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Introducing a New Cat to Your Existing Cat


There are many people who feel that cats are solitary and unsocial creatures, but this is a common misconception. Cats are actually very social and often enjoy interacting with other cats and their owners. 

However, it can be difficult to introduce a new cat to your existing cat because most cats are resistant to change. Even the presence of a new piece of furniture can result in a stressed kitty! 

stressed kitty

In this article we discuss some considerations to take into account when thinking about adding a new cat to your family. And our vets advise on some of the best ways to help your cats become friendly as soon as possible. 

Do cats enjoy company? 

Not all cats prefer to eat, sleep, and hide all day. Many of them thrive on interactions between other cats and their owners. In fact, behaviorists describe meowing as a sound that is only used to communicate with humans. Kittens will meow at their moms when they are cold or hungry, but as they get older, cats do not meow at other cats. And because humans have difficulty interpreting other cat language, meowing is a cat’s way of talking to his owner. 

cats snuggle

Cats enjoy playing, chasing toys, and exercising in short bursts. Cats expend a lot of energy in these bursts and then sleep for a large portion of the day in order to replenish their energy. Their playtime and interactions with us help to promote good physical and mental health. Without environmental enrichment and positive social interactions, cats can become depressed or stressed. For more information, check out our article on anxiety in cats

Considerations for your cat’s companion 

When considering a companion for your cat, keep in mind that littermates tend to get along the best. This is likely because a cat’s window of time for socialization is quite short. Siblings that are less than seven weeks of age tend to get along very well as they get older.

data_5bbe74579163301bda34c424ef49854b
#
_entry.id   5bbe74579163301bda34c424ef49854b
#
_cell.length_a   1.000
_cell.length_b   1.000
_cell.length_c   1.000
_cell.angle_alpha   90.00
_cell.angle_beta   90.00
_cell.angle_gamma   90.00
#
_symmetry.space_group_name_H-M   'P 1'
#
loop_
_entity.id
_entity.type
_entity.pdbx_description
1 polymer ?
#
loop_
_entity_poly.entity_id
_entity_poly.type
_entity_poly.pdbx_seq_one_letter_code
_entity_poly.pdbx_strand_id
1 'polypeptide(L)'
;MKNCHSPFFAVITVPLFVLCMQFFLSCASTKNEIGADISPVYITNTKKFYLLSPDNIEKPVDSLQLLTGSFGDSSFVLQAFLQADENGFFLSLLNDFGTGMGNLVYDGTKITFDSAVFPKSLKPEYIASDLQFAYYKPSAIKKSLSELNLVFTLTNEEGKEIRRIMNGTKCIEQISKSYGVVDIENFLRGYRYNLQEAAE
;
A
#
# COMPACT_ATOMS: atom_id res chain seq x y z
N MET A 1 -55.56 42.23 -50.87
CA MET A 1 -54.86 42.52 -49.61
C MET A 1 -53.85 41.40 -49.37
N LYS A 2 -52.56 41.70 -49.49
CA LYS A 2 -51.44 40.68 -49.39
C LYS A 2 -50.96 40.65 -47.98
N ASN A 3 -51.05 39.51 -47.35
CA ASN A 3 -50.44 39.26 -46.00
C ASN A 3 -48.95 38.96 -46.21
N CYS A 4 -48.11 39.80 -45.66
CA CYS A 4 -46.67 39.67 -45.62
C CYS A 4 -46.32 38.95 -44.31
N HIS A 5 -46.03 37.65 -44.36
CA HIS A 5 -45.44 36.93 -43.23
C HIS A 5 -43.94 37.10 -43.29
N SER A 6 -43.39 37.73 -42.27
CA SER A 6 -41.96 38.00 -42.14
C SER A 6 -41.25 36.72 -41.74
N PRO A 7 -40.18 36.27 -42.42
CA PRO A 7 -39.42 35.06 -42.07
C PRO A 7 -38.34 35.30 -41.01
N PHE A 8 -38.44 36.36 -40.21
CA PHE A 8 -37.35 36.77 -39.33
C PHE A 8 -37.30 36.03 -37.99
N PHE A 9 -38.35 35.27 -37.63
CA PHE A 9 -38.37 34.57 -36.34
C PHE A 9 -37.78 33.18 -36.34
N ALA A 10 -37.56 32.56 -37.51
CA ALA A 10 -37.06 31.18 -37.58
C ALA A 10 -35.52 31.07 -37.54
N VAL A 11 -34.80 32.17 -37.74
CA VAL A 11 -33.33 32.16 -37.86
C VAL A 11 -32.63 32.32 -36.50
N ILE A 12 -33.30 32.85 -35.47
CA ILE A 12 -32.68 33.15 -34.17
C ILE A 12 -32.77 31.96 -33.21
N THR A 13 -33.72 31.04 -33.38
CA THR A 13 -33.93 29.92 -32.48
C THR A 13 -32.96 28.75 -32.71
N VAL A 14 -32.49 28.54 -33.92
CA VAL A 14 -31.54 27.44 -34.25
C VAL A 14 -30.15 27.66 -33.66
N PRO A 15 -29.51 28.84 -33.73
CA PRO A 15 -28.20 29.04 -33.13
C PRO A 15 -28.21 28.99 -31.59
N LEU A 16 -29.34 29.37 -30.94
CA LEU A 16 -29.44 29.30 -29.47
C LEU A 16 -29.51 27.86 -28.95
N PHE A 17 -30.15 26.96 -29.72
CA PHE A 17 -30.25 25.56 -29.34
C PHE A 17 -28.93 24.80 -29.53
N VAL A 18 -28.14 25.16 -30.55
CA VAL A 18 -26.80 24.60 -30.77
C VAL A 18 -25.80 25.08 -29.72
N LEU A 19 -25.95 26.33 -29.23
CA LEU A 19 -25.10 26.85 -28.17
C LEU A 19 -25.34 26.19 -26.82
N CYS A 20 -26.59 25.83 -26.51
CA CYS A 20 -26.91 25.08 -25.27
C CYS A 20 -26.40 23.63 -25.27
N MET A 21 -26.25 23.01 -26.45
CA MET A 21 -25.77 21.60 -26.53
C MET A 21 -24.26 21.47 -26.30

Introducing a kitten or young adult can be easier 

Adult cats are more likely to get along with a kitten or a young adult compared to a newly adopted middle-aged or senior cat. 

Opposite sex is a better choice for older new additions

If you are looking to adopt a middle-aged or older cat, keep in mind that older existing cats may get along better with a cat who is the opposite sex. Aggression and fighting might increase between two males or two females. 

Take it very slow 

Remember that it will take some time for adult cats to adjust to a new cat in the home. This could take days or even weeks, and so introductions should be gradual in order to minimize stress. An abrupt introduction may lead your existing cat to develop an aversion to the new cat, and he may become aggressive. For more information on aggression in cats, please read this article

cat aggression

Cats have different personalities 

You should consider the different personalities that cats can have. Most cats who are sociable and outgoing may quickly adjust to a new cat. Cats who are timid or shy may have a harder time adjusting, and cats who are too active or assertive may cause the new cat to become stressed. If your cat is aggressive towards and hisses at other animals, especially feral cats who pass by outside the window, it may be best to avoid adopting another cat. 

A cat grieving for his or her bonded friend may not be ready for a new addition